Primer: Structure of the Brain

These posts, tagged “Primer,” are posted for two reasons: 1). to help me get better at teaching non-scientists about science-related topics; and 2). to help non-scientists learn more about things they otherwise would not. So, while I realize most people won’t read these, I’m going to write them anyway, partially for my own benefit, but mostly for yours.

I can’t say I’ve been excited about writing this one, as brain anatomy is, quite possibly, the most boring thing I can think of to write about.  I did a rotation at SLU in a lab that focuses on anatomy and how individual brain structures interact with one another, and that 6 week period was more than enough for me.  As that professor told me, it’s very important work that someone needs to do, even if it may not seem all that interesting.  This kind of work is how researchers have figured out which brain component “talks” to which other one(s), and how intertwined all these connections really are throughout the brain.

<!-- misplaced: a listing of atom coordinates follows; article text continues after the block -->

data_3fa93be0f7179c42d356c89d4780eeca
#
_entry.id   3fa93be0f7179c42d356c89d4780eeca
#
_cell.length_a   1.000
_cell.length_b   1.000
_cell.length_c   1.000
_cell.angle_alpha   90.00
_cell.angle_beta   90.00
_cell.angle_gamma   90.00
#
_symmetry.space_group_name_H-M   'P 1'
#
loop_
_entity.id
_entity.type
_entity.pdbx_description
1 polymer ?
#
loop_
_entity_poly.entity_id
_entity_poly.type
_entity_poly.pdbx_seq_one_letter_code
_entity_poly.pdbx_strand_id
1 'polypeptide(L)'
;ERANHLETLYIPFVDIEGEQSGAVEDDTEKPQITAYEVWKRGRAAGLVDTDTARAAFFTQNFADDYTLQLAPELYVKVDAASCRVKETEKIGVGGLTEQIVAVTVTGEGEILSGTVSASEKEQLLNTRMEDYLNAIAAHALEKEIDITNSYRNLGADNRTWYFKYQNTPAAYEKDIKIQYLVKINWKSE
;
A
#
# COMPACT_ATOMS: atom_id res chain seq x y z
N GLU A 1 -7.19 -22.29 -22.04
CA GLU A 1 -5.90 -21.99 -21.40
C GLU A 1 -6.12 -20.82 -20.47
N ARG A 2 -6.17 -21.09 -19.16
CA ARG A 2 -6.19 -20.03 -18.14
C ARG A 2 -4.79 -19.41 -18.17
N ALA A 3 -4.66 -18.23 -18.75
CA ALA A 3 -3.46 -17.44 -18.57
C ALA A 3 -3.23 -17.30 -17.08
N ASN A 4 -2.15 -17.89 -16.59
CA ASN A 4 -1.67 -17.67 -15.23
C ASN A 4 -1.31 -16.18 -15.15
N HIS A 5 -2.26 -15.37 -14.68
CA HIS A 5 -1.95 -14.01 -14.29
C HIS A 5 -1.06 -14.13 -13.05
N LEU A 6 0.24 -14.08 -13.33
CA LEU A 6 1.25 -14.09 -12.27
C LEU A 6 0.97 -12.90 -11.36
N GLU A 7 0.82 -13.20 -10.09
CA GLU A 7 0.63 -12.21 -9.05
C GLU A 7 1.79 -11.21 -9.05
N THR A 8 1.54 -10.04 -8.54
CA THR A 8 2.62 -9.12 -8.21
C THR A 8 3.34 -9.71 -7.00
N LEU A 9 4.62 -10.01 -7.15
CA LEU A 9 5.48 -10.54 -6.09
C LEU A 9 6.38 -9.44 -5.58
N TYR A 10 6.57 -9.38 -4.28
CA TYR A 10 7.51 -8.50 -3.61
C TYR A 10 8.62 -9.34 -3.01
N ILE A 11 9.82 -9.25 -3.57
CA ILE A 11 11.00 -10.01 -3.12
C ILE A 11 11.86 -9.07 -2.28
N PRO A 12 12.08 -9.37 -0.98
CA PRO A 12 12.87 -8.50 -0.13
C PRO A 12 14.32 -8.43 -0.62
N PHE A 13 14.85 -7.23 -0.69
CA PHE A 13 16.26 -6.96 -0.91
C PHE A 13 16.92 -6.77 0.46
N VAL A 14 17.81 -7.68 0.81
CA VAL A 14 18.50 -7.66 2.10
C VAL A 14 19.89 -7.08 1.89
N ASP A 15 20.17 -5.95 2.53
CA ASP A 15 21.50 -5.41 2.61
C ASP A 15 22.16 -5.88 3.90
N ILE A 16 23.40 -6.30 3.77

For the sake of this posting, I’ll simply point out that brain mapping has been carried out in a variety of ways.  Quite a bit of it has been done over decades when people would hit their heads.  If they would lose their memory, or their sense of smell, clinicians could localize the injury to a specific area of the head, then look at the brain post-mortem and see what happened.  Ultimately, they would find a lesion of dead tissue in that region that lead to the deficiency.  Similarly, the study of stroke victims also provided clues to the function of certain brain locations, as a stroke occurs when blood flow is cut off to an area of the brain, typically leading to damage.  Alternatively, modern science uses a series of stereotactic injections of traceable materials in mice, rats and primates that can be visualized in brain slices, showing that a series of neurons in one area are connected with neurons in a separate region of the brain.

It is through this work that certain pathways were elucidated, including the reward pathway (very important for drug addiction, gambling addiction, etc.); the movement pathway (mostly for Parkinson’s disease, but important for voluntary movement, in general); the sensory systems (how the visual cortex signals, the auditory cortex, etc.); the amygdala (figuring out what this structure did and where it went led to quite a few labotomies back in the day); and memory (signals transfered between the hippocampus, the reward system, and the cortex…very complicated network…).  It is through brain mapping like this that helped determine where everything connects together, and which areas are important.